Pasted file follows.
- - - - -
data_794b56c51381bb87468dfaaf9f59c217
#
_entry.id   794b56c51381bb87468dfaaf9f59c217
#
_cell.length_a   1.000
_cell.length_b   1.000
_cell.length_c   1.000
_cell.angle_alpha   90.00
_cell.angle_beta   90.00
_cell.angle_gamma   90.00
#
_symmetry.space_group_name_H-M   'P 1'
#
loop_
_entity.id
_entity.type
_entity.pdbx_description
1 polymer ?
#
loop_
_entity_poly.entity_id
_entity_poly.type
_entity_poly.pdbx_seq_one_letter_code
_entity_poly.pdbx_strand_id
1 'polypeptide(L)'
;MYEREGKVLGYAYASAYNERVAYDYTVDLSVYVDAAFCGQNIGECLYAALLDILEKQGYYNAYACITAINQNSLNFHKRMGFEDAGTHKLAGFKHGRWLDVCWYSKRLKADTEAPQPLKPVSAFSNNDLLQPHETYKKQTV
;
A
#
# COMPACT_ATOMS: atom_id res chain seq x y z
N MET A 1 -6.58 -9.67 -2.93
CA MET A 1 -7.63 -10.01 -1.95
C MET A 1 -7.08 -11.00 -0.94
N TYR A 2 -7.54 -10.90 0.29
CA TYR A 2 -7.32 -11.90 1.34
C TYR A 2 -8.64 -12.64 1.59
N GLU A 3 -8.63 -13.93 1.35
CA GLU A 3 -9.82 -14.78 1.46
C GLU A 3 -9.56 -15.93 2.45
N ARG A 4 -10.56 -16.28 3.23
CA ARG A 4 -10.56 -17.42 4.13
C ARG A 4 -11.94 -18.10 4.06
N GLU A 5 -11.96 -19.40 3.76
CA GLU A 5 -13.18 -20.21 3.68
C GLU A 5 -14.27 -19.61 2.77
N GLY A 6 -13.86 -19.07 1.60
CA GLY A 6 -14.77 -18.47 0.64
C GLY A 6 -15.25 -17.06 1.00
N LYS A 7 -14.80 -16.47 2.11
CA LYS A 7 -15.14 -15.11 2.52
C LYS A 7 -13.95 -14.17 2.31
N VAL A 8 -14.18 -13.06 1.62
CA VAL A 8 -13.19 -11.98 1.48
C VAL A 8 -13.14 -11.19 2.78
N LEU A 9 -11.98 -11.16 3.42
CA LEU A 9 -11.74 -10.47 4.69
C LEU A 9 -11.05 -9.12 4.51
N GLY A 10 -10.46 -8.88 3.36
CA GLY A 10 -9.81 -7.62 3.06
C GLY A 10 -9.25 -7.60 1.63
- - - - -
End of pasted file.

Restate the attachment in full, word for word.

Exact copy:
data_794b56c51381bb87468dfaaf9f59c217
#
_entry.id   794b56c51381bb87468dfaaf9f59c217
#
_cell.length_a   1.000
_cell.length_b   1.000
_cell.length_c   1.000
_cell.angle_alpha   90.00
_cell.angle_beta   90.00
_cell.angle_gamma   90.00
#
_symmetry.space_group_name_H-M   'P 1'
#
loop_
_entity.id
_entity.type
_entity.pdbx_description
1 polymer ?
#
loop_
_entity_poly.entity_id
_entity_poly.type
_entity_poly.pdbx_seq_one_letter_code
_entity_poly.pdbx_strand_id
1 'polypeptide(L)'
;MYEREGKVLGYAYASAYNERVAYDYTVDLSVYVDAAFCGQNIGECLYAALLDILEKQGYYNAYACITAINQNSLNFHKRMGFEDAGTHKLAGFKHGRWLDVCWYSKRLKADTEAPQPLKPVSAFSNNDLLQPHETYKKQTV
;
A
#
# COMPACT_ATOMS: atom_id res chain seq x y z
N MET A 1 -6.58 -9.67 -2.93
CA MET A 1 -7.63 -10.01 -1.95
C MET A 1 -7.08 -11.00 -0.94
N TYR A 2 -7.54 -10.90 0.29
CA TYR A 2 -7.32 -11.90 1.34
C TYR A 2 -8.64 -12.64 1.59
N GLU A 3 -8.63 -13.93 1.35
CA GLU A 3 -9.82 -14.78 1.46
C GLU A 3 -9.56 -15.93 2.45
N ARG A 4 -10.56 -16.28 3.23
CA ARG A 4 -10.56 -17.42 4.13
C ARG A 4 -11.94 -18.10 4.06
N GLU A 5 -11.96 -19.40 3.76
CA GLU A 5 -13.18 -20.21 3.68
C GLU A 5 -14.27 -19.61 2.77
N GLY A 6 -13.86 -19.07 1.60
CA GLY A 6 -14.77 -18.47 0.64
C GLY A 6 -15.25 -17.06 1.00
N LYS A 7 -14.80 -16.47 2.11
CA LYS A 7 -15.14 -15.11 2.52
C LYS A 7 -13.95 -14.17 2.31
N VAL A 8 -14.18 -13.06 1.62
CA VAL A 8 -13.19 -11.98 1.48
C VAL A 8 -13.14 -11.19 2.78
N LEU A 9 -11.98 -11.16 3.42
CA LEU A 9 -11.74 -10.47 4.69
C LEU A 9 -11.05 -9.12 4.51
N GLY A 10 -10.46 -8.88 3.36
CA GLY A 10 -9.81 -7.62 3.06
C GLY A 10 -9.25 -7.60 1.63